Institute for War and Peace Reporting | Giving Voice, Driving Change
Prison Trains and Black Marias in Azerbaijan
Yadigar Sadiqov before his arrest. (Photo courtesy of Y. Sadiqov)
On June 27, 2013 a court in Lenkoran issued a formal arrest warrant, two days after the police had detained me. When I left the courtroom, I was bundled into a police Fiat and taken to the pre-trial detention centre at Kurdakhane in Baku. The investigation phase finished on August 29, and eight days beforehand, I was transferred to Lenkoran [to await a court hearing]. That was the day I first got to know the railway carriages used to transport prisoners, known as “Stolypins”.
Petr Stolypin was prime minister of Tsarist Russia at the beginning of the 20th century. He came to power during the first Russian revolution of 1905-07, and carried out mass arrests of revolutionaries and sent them into exile in Sibera. Because of the huge numbers, special carriages were used to transport the convicts. Hence the name "Stolypin carriages".
The modern ones are not the same as those 100 years ago, of course, but the name has stuck from generation to the next. There are also prisoners in Azerbaijan who have never heard of Stolypin. Some call them after Stalin instead.
The kind of carriage we were transported in has nine compartments, not including a section set aside for the security detail. Five of the compartments are larger than the rest and designed to hold more prisoners. They have six bunks, three on each side.
The other four compartments are smaller in area and only have three bunks arranged on one wall. They are mostly assigned to women, juvenile offenders and “problem prisoners” (although not “problem” in the sense of prisoners of conscience), so as to keep them separate from the rest. If there is no one falling into those categories, ordinary prisoners are put in these compartments.
On my prison train journeys to Lenkoran and Shirvan, there were women but none of the other special categories eligible for the smaller compartments. The women were put in the last compartment, the only one with lighting. The rest had to make do with whatever light came in from the corridor. The other small compartments were mostly used to hold elderly or sick convicts, and only after that were the remaining places assigned to others.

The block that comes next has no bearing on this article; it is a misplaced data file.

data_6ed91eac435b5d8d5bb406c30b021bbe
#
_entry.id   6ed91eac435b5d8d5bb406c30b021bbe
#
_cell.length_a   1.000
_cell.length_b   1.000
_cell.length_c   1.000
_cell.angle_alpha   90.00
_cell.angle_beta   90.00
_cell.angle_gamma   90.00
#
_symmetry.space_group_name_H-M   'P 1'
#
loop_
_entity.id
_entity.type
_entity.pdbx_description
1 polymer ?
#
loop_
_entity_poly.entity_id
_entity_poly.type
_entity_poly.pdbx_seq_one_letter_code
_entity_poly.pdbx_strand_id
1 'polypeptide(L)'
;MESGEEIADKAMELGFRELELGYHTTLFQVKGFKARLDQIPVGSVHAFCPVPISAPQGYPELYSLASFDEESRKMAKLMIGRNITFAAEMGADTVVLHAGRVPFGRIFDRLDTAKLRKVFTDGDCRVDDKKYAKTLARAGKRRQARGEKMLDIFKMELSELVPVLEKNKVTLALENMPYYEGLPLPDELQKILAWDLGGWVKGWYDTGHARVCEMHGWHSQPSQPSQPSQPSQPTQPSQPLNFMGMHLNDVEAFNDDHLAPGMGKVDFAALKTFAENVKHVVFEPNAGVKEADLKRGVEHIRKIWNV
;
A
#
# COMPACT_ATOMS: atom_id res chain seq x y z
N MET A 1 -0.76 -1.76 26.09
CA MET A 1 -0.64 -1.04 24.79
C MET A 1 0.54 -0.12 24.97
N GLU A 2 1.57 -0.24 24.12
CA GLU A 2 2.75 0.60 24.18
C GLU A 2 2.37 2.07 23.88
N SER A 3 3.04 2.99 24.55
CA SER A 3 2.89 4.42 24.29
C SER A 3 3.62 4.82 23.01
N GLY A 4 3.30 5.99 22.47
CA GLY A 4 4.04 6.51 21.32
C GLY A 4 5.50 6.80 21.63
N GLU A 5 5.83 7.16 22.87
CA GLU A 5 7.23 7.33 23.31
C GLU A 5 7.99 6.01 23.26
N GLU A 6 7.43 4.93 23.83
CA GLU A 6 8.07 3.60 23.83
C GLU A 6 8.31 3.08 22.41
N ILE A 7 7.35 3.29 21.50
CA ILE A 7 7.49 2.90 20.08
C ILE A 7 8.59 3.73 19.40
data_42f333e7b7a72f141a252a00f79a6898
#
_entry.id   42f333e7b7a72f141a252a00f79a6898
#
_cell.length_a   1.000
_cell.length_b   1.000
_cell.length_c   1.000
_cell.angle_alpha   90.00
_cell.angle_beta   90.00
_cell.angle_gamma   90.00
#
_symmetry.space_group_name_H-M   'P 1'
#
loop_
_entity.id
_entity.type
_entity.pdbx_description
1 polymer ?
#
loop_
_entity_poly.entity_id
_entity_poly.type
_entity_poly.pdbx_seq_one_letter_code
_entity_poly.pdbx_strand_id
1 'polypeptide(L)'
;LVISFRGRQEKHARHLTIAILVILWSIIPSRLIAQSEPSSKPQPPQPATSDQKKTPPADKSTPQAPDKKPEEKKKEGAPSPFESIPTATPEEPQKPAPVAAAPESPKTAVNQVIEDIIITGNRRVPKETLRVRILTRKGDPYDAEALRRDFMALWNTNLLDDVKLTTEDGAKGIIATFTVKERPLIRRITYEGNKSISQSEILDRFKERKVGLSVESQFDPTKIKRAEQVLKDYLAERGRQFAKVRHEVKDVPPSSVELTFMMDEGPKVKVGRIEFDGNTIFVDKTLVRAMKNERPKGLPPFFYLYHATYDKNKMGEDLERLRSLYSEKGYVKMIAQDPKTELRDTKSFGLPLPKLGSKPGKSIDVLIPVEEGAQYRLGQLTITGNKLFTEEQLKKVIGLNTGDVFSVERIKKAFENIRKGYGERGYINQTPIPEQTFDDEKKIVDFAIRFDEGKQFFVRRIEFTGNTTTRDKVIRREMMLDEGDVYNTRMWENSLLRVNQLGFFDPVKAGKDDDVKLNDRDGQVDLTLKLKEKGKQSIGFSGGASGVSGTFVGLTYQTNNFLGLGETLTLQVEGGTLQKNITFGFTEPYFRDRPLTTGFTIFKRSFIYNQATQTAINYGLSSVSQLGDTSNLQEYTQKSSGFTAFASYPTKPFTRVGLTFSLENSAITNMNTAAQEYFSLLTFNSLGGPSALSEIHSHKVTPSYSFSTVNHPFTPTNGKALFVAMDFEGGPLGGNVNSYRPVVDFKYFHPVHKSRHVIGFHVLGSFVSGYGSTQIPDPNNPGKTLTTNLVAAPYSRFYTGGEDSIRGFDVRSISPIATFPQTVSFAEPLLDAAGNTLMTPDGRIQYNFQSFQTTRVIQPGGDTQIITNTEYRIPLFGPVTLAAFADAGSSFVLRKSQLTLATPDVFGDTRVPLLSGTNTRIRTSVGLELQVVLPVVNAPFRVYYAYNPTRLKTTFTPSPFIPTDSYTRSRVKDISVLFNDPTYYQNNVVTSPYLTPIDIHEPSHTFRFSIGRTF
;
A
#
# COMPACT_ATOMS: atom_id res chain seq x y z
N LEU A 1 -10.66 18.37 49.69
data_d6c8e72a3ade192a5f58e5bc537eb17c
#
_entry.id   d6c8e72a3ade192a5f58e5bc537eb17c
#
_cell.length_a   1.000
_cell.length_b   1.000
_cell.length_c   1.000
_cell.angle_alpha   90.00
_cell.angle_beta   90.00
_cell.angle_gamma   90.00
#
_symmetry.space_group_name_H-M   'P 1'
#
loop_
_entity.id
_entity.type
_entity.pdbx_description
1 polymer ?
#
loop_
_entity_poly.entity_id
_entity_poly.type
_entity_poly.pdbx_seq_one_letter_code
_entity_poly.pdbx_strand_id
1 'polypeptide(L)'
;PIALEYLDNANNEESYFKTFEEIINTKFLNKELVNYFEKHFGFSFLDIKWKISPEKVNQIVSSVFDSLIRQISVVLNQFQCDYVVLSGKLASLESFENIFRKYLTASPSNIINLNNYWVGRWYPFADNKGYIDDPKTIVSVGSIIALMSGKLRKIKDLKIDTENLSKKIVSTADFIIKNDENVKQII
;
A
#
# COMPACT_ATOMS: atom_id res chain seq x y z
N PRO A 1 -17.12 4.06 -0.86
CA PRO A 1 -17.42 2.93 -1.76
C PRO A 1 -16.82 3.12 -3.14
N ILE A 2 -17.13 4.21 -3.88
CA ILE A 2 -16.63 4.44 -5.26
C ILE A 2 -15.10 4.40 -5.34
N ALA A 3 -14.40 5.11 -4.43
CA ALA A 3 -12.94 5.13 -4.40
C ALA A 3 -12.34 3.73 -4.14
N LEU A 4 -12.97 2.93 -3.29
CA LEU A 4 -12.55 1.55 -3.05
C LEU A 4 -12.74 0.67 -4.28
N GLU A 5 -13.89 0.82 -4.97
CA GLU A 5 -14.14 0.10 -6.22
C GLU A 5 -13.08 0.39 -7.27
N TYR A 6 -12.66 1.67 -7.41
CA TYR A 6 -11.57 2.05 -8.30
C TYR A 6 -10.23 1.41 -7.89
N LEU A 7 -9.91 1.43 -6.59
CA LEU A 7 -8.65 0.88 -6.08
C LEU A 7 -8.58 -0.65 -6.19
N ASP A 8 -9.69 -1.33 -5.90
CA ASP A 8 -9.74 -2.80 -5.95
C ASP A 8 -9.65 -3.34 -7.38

After my first two trips to Lenkoran, the head of the guard detail saw that the other prisoners treated me with respect and asked who I was. On subsequent trips I was always placed in a small compartment, which afforded relative comfort, and I stress the word relative. Depending on total numbers, the larger compartment had 12 to 15 people in them and the smaller ones only three to five.
Unlike passenger carriages, prison coaches have no windows. Nor is there a table, naturally enough. Instead of having a solid door, they have a grill, which gives the guard detail a full view of the inside. There are windows on the corridor side, although they too are covered in grills. The guard detail is based at the end of the carriage, where there would be a giant samovar in a normal coach. The soldiers take their meals here and rest between shifts. While on duty, they have to stand in the corridor and watch the prisoners.
The Stolypin carriage is hitched to a normal passenger train and makes one return trip every ten days. They run on two routes – Baku to Astara [stopping at Lenkoran], and Baku to Goradiz [via Shirvan]. A prison coach does the former trip on the first, 11th and 21st of each month, and the latter – which we went on to go to the appeals court in Shirvan on the fifth, 15th and 25th of the month.